• Anonymous


  • Anonymous

    I agree, but I feel that there should not be a shift of money from specialists to primary care doctors.  Reimbursements should go up for PCP and stay the same or higher for specialists.

  • Violetta V

    Keeping patients healthy by preventing disease (the definition of primary prevention) or catching disease early to prevent complications (the definition of secondary prevention) saves the crippling costs of the tertiary care that America excels at, which we reward preferentially with our current reimbursement schemes, and which is breaking our economy.

    How exactly did you go from a concrete case of a patient with a disease, diabetes, to this sweeping conclusion is beyond me. You are talking about prevention of complications in someone who is already sick and is at very high risk of such complications, but then you use it to draw a conclusion about primary prevention.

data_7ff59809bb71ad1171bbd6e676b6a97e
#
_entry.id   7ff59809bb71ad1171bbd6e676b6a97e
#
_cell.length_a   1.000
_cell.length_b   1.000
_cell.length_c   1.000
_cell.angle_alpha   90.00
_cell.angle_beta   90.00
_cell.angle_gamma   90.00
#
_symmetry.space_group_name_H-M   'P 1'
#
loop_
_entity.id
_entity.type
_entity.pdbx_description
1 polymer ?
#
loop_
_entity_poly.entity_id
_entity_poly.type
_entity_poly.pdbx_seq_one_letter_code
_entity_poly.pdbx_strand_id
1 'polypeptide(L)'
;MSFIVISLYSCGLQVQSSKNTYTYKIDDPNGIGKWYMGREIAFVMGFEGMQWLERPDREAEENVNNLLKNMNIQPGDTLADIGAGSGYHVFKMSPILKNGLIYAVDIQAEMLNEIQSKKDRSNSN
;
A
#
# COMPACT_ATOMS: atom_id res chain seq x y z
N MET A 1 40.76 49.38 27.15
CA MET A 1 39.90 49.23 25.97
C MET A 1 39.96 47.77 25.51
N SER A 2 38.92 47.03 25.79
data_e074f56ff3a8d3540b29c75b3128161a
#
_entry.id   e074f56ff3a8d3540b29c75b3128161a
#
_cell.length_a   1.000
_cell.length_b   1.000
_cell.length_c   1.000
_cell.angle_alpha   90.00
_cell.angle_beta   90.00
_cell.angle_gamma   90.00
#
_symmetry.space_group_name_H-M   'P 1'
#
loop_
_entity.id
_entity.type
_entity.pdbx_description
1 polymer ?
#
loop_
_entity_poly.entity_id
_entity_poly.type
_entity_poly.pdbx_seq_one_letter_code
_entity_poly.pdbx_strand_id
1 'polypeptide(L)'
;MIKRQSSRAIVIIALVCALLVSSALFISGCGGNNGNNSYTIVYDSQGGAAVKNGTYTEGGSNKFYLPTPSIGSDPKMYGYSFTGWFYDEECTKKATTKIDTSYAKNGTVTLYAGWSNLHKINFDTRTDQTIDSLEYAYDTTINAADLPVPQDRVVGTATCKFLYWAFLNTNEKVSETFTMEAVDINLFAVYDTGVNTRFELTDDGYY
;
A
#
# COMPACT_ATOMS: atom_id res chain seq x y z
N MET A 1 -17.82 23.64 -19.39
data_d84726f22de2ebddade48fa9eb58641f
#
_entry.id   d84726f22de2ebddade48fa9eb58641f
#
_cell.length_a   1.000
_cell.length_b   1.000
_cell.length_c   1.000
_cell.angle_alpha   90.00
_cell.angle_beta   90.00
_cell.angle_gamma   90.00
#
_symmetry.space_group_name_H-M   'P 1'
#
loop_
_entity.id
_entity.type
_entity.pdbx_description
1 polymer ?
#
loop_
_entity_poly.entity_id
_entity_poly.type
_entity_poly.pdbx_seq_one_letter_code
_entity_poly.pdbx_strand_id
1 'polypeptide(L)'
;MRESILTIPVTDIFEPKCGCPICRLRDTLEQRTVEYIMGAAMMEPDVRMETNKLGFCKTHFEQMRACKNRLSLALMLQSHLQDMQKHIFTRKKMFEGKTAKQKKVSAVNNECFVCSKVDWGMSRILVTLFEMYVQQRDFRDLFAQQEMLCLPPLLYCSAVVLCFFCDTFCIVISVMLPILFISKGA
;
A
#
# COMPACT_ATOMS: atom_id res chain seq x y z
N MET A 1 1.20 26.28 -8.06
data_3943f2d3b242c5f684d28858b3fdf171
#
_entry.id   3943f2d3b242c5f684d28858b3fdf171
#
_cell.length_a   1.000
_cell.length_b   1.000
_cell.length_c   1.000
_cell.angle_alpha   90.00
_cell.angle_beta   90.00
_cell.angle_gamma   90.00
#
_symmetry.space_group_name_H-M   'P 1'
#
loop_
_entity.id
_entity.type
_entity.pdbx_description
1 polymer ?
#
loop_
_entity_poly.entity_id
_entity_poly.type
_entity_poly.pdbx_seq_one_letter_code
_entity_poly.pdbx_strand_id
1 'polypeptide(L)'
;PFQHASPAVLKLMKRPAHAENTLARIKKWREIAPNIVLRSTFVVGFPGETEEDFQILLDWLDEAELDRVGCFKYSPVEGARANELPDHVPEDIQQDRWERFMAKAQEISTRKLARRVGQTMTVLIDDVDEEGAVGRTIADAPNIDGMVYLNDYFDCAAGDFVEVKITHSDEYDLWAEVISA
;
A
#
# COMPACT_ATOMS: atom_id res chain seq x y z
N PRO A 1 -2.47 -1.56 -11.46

But your generic conclusion talks about primary prevention which often involves people whose risk of the conditions you may be trying to prevent is considerably lower, in some cases – quite low. In terms of primary prevention e.g. statins to prevent first heart attack or biophosphates in people with osteopenia, the number of people you need to treat to prevent one case of heart attack or one fracture is quite large. With the guidelines that get stricter and stricter, you end up including people with fairly low risk. In this case, your cost-saving argument is completely invalid. Ditto about catching the disease early – screening thousands of people for years, evaluating false positives and then paying for overtreatment that results from overdiagnosis is considerably higher than the cases where the earlier treatments make a difference. In fact, there are studies that show that contrary to what some people claim prevention while is a good thing – we all want to live long and stay healthy (although I doubt that I’d want to take a drug for years if the probability of my benefit from it is 1% – it all depends on risk/benefit ratio).